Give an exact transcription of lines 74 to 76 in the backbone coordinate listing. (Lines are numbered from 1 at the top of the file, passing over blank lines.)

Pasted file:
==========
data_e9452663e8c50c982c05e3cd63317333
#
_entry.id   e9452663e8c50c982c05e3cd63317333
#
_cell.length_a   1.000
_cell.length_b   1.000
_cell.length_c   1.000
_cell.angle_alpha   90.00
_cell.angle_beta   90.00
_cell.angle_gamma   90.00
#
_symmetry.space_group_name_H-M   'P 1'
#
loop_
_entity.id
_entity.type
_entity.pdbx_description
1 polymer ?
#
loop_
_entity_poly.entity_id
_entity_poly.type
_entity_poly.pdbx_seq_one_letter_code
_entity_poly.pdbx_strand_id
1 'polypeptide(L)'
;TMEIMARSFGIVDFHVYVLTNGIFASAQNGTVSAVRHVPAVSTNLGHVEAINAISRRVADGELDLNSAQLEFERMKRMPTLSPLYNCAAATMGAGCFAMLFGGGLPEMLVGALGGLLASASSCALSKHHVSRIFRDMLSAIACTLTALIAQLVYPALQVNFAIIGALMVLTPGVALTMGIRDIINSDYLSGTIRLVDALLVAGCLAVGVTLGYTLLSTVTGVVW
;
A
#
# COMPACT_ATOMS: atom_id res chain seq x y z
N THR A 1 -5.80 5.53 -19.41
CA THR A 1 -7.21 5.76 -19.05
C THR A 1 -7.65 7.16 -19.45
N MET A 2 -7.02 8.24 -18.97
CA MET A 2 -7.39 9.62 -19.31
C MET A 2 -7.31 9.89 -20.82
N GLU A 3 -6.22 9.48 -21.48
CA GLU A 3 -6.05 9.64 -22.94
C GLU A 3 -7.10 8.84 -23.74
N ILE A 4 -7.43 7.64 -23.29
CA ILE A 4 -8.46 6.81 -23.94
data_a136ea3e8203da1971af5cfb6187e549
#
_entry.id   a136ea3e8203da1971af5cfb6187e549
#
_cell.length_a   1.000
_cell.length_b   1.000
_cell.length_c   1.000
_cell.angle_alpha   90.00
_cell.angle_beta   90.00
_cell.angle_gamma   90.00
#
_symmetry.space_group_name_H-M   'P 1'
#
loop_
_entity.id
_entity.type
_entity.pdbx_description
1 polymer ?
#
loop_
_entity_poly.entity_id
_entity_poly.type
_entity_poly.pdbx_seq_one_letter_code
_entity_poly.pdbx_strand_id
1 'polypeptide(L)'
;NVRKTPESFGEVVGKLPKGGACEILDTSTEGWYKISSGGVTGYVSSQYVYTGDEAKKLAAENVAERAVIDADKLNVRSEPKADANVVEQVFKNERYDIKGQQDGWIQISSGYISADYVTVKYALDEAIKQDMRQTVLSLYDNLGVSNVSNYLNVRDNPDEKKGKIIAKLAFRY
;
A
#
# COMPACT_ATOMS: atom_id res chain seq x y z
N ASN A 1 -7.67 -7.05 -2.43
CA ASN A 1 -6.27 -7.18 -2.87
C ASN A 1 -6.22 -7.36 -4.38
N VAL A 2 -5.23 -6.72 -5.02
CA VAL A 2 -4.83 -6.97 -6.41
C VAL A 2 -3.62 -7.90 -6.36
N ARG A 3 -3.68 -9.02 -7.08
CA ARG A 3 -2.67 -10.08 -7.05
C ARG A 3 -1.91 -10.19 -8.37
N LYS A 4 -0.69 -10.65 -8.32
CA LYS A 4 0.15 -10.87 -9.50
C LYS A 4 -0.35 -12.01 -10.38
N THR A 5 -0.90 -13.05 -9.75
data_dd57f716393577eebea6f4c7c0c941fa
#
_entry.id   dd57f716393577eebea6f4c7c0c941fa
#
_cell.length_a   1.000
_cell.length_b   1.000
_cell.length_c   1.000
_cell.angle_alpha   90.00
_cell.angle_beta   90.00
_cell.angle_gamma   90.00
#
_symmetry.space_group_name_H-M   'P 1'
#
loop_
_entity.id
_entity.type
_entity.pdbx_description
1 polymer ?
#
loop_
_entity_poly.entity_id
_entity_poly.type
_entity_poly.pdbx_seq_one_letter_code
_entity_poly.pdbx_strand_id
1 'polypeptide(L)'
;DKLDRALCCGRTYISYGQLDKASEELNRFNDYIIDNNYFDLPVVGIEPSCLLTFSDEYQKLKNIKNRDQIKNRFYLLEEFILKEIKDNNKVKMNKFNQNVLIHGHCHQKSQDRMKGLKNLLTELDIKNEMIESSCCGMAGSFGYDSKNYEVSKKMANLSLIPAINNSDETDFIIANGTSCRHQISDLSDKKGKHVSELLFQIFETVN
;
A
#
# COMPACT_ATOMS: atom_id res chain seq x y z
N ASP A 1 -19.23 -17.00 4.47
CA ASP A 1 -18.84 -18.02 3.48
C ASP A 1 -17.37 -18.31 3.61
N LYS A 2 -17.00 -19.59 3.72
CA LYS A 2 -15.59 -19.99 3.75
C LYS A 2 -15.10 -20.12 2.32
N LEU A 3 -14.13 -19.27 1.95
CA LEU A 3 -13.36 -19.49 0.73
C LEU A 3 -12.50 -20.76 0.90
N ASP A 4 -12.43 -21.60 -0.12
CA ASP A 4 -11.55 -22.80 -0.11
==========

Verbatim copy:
C ASN A 1 -6.22 -7.36 -4.38
N VAL A 2 -5.23 -6.72 -5.02
CA VAL A 2 -4.83 -6.97 -6.41